An arrondissement is a level of administrative division in France generally corresponding to the territory overseen by a subprefect. As of 2019, the 101 French departments were divided into 332 arrondissements.
The administrative divisions of France are concerned with the institutional and territorial organization of French territory. These territories are located in many parts of the world. There are many administrative divisions, which may have political, electoral (districts), or administrative objectives. All the inhabited territories are represented in the National Assembly, Senate and Economic and Social Council and their citizens have French citizenship.
The area within Belgium known as Brussels-Halle-Vilvoorde encompasses the bilingual—French and Dutch—Brussels-Capital Region, which coincides with the arrondissement of Brussels-Capital and the surrounding Dutch-speaking area of Halle-Vilvoorde, which in turn coincides with the arrondissement of Halle-Vilvoorde. Halle-Vilvoorde contains several municipalities with language facilities, i.e. municipalities where French-speaking people form a considerable part of the population and therefore have special language rights. This area forms the judicial arrondissement of Brussels, which is the location of a tribunal of first instance, enterprise tribunal and a labour tribunal. It was reformed in July 2012, as part of the sixth Belgian state reform.
An administrative centre is a seat of regional administration or local government, or a county town, or the place where the central administration of a commune is located.
Arrondissements of Belgium are subdivisions below the provinces of Belgium. There are administrative, judicial and electoral arrondissements. These may or may not relate to identical geographical areas.
The departments of Benin are subdivided into 77 communes, which in turn are divided into arrondissements and finally into villages or city districts. Prior to 1999 provinces were broken down into 84 districts, titled either urban or rural. Before independence, the six provinces were subdivided into Cercles, cantons, préfectures and villages or towns.
A cercle is the second level administrative unit in Mali. Mali is divided into eight régions and one capital district (Bamako); the régions are subdivided into 49 cercles. These subdivisions bear the name of their principal city.
A City district is a designated administrative division that is generally managed by a local government. It is used to divide a city into several administrative units.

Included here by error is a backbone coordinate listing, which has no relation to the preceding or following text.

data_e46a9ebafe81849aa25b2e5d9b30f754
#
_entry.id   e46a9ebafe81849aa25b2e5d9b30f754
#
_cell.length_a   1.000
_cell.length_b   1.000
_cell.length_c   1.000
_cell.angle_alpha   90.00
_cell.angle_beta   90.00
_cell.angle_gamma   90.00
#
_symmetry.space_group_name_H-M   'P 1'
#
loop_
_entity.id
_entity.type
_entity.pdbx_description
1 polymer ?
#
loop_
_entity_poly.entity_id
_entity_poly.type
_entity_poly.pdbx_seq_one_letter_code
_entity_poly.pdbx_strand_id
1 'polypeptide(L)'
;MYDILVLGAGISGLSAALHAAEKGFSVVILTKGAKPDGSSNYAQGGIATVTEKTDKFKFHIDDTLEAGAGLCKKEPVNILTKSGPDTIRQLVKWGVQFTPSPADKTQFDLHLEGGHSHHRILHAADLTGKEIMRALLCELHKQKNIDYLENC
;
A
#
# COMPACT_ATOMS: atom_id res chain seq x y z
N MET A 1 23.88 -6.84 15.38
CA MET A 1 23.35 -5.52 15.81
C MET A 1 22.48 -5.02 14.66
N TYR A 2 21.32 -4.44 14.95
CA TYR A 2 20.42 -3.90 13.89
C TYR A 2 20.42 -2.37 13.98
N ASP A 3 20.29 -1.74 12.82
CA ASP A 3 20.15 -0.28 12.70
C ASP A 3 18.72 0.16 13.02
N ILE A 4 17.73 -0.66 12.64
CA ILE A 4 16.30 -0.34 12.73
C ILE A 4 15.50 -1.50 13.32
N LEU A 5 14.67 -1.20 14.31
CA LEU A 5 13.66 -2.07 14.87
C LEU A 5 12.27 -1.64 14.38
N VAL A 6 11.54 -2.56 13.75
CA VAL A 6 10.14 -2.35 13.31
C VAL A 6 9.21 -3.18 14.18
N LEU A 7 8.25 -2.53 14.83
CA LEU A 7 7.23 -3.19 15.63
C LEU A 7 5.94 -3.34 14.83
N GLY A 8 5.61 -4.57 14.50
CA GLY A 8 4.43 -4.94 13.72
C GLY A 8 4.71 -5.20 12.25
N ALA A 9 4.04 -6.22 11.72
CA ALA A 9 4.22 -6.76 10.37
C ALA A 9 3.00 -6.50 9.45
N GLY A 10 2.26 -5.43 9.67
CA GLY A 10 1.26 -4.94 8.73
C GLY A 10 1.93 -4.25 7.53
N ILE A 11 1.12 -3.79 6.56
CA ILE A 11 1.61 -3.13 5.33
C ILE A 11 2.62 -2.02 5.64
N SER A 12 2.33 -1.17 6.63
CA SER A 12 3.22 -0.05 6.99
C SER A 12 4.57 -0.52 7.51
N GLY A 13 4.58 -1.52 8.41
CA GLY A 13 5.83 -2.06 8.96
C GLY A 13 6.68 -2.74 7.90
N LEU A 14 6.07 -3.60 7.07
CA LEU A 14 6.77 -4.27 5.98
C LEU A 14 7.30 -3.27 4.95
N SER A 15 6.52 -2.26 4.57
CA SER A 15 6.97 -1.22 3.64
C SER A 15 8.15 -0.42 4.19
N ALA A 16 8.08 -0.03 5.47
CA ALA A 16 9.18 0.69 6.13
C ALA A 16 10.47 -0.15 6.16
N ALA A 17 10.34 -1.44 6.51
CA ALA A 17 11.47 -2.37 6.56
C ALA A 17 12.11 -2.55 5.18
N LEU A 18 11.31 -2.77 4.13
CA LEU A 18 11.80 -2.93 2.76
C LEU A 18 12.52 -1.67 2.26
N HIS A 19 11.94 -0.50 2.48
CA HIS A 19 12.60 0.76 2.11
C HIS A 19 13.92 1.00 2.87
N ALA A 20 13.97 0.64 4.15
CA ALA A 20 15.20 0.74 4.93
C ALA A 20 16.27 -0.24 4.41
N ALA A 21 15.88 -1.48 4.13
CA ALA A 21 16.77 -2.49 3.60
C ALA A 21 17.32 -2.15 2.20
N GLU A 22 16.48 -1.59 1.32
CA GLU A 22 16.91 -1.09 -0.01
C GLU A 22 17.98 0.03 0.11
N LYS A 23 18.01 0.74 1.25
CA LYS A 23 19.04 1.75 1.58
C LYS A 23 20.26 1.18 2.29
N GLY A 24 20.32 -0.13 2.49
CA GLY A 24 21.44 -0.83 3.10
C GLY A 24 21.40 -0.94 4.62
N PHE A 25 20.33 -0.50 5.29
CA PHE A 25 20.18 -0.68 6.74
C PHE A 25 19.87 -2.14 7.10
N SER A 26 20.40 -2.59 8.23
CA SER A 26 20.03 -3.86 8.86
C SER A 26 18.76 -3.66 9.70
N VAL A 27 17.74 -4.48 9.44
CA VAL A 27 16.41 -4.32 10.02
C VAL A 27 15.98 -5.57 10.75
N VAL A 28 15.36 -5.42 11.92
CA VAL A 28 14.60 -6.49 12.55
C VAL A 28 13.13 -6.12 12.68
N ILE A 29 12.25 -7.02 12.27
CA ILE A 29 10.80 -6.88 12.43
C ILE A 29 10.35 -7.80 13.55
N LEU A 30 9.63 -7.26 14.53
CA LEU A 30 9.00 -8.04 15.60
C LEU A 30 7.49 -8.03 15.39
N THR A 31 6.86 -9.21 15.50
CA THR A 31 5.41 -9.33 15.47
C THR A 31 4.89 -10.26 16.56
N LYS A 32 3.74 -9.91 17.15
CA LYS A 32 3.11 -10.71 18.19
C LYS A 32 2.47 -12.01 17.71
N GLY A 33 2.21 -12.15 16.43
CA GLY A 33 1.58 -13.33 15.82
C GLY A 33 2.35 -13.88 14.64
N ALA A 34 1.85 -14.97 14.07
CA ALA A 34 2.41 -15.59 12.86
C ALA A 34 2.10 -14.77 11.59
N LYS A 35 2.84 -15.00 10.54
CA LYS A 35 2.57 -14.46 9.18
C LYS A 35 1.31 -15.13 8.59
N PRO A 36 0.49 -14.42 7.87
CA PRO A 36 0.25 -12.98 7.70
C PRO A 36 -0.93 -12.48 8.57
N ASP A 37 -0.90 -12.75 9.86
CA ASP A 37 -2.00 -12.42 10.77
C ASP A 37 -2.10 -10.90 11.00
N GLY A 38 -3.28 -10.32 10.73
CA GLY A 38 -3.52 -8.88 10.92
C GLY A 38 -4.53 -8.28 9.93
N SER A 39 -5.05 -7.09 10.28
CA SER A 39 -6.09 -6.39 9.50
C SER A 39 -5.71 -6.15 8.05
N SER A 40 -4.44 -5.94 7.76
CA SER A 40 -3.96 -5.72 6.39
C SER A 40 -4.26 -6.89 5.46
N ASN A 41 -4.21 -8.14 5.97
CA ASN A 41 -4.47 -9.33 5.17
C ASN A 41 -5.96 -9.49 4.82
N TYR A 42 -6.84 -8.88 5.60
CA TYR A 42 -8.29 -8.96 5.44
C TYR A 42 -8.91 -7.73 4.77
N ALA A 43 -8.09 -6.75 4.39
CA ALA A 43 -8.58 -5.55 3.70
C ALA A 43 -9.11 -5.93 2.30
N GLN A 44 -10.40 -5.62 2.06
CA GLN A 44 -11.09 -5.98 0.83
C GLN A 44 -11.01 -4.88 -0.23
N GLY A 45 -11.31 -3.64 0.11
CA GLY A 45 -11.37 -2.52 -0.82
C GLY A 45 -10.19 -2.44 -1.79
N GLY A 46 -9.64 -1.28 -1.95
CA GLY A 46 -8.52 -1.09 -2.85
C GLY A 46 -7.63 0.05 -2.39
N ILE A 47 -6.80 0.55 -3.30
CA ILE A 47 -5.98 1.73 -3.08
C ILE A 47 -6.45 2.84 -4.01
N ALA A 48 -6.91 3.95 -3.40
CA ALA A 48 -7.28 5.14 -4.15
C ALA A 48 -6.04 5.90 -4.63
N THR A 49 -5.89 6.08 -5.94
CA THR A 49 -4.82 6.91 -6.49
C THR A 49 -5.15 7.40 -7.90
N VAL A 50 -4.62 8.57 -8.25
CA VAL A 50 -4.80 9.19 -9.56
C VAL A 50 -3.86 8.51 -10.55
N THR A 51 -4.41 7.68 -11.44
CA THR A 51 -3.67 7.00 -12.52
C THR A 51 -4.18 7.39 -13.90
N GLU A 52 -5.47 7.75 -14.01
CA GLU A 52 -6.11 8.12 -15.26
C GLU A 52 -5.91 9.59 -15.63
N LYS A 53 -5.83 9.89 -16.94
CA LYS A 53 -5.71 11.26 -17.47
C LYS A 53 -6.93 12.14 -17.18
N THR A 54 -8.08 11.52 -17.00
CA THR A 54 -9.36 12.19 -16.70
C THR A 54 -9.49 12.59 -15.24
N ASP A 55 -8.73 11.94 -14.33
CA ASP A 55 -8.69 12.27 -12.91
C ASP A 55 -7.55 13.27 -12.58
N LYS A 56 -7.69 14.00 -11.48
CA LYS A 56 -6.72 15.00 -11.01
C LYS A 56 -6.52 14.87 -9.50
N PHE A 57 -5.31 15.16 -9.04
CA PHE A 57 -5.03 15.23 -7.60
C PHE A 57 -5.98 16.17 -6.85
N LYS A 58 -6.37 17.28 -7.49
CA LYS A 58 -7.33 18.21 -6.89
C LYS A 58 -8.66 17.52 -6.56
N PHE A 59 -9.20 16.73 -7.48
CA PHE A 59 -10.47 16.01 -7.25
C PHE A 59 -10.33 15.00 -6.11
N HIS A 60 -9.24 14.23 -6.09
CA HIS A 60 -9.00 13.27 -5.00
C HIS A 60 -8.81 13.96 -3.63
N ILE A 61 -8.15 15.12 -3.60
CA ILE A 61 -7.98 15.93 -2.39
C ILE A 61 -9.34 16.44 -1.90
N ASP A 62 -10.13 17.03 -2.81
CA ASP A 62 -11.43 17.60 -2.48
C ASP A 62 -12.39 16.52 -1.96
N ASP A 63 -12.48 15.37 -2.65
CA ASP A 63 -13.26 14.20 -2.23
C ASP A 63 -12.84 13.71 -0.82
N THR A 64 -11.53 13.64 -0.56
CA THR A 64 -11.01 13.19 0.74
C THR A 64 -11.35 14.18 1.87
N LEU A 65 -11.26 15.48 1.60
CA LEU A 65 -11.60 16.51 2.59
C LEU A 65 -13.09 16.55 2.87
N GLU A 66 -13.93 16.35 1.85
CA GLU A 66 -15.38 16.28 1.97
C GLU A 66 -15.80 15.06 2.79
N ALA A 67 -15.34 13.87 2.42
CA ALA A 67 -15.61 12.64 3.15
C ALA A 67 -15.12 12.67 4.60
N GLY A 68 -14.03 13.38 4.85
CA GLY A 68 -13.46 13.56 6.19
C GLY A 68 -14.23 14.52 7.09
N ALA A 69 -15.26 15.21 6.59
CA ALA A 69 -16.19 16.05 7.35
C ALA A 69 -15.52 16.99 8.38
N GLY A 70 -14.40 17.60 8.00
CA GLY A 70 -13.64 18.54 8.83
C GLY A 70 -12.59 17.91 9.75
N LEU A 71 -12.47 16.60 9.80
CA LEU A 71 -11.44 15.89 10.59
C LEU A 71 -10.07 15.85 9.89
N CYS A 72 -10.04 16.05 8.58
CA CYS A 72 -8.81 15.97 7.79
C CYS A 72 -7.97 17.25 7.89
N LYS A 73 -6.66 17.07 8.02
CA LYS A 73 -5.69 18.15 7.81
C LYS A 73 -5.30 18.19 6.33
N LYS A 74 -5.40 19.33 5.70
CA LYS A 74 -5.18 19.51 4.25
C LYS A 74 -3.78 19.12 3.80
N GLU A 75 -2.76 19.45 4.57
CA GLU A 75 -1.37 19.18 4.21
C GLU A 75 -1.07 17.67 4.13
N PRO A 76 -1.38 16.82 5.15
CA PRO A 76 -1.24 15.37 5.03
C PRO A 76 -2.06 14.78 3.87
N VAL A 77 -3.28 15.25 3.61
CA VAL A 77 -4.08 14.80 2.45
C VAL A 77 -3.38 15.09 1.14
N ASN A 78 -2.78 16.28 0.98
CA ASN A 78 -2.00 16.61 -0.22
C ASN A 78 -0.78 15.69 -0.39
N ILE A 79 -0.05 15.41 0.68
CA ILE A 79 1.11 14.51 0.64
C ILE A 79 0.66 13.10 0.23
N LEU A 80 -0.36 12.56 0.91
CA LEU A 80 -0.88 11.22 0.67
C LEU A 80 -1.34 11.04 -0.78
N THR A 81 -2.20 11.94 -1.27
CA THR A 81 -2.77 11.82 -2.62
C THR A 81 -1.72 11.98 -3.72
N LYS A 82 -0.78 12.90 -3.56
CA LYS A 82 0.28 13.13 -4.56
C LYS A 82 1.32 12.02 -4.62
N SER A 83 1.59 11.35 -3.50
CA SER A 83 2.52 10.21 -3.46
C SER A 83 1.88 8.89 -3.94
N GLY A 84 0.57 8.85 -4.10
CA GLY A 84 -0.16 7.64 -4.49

The administrative divisions of Haiti are concerned with the institutional and territorial organization of Haitian territory. There are many administrative divisions which may have political, electoral (districts), or administrative objectives.
A Commune is the third-level administrative unit in Mali. Mali is divided into eight regions and one capital district (Bamako). These subdivisions bear the name of their principal city. The regions are divided into 49 Cercles. The Cercles and the district are divided into 703 Communes, with 36 Urban Communes and 667 Rural Communes, while some larger Cercles still contain Arrondissements above the Commune level, these are organisational areas with no independent power or office. Rural Communes are subdivided in Villages, while Urban Communes are subdivided into Quartier. Communes usually bear the name of their principal town. The capital, Bamako, consists of six Urban Communes. There were initially 701 communes until the Law No. 01-043 of 7 June 2001 created two new Rural Communes in the desert region in the north east of the country: Alata, Ménaka Cercle in the Gao Region and Intadjedite, Tin-Essako Cercle in the Kidal Region.
Niger is divided into seven regions, each named after its capital.
Niger is governed through a four layer, semi-decentralised series of Administrative divisions. Begun 1992, and finally approved with the formation of the Fifth Republic of Niger on 18 July 1999, Niger has been enacting a plan for Decentralisation of some state powers to local bodies. Prior to the 1999-2006 project, Niger's subdivisions were administered via direct appointment from the central government in Niamey. Beginning with Niger's first municipal elections of 2 February 1999, the nation started electing local officials for the first time. Citizens now elect local committee representatives in each Commune, chosen by subdivisions of the commune: "Quarters" in towns and "Villages" in rural areas, with additional groupings for traditional polities and nomadic populations. These officials choose Mayors, and from them are drawn representatives to the Department level. The same process here chooses a Departmental council and Prefect, and representatives to the Regional level. The system is repeated a Regional level, with a Regional Prefect, council, and representatives to the High Council of Territorial Collectives. The HCCT has only advisory powers, but its members have some financial, planning, educational and environmental powers. The central government oversees this process through the office of the Minister of State for the Interior, Public Safety and Decentralization.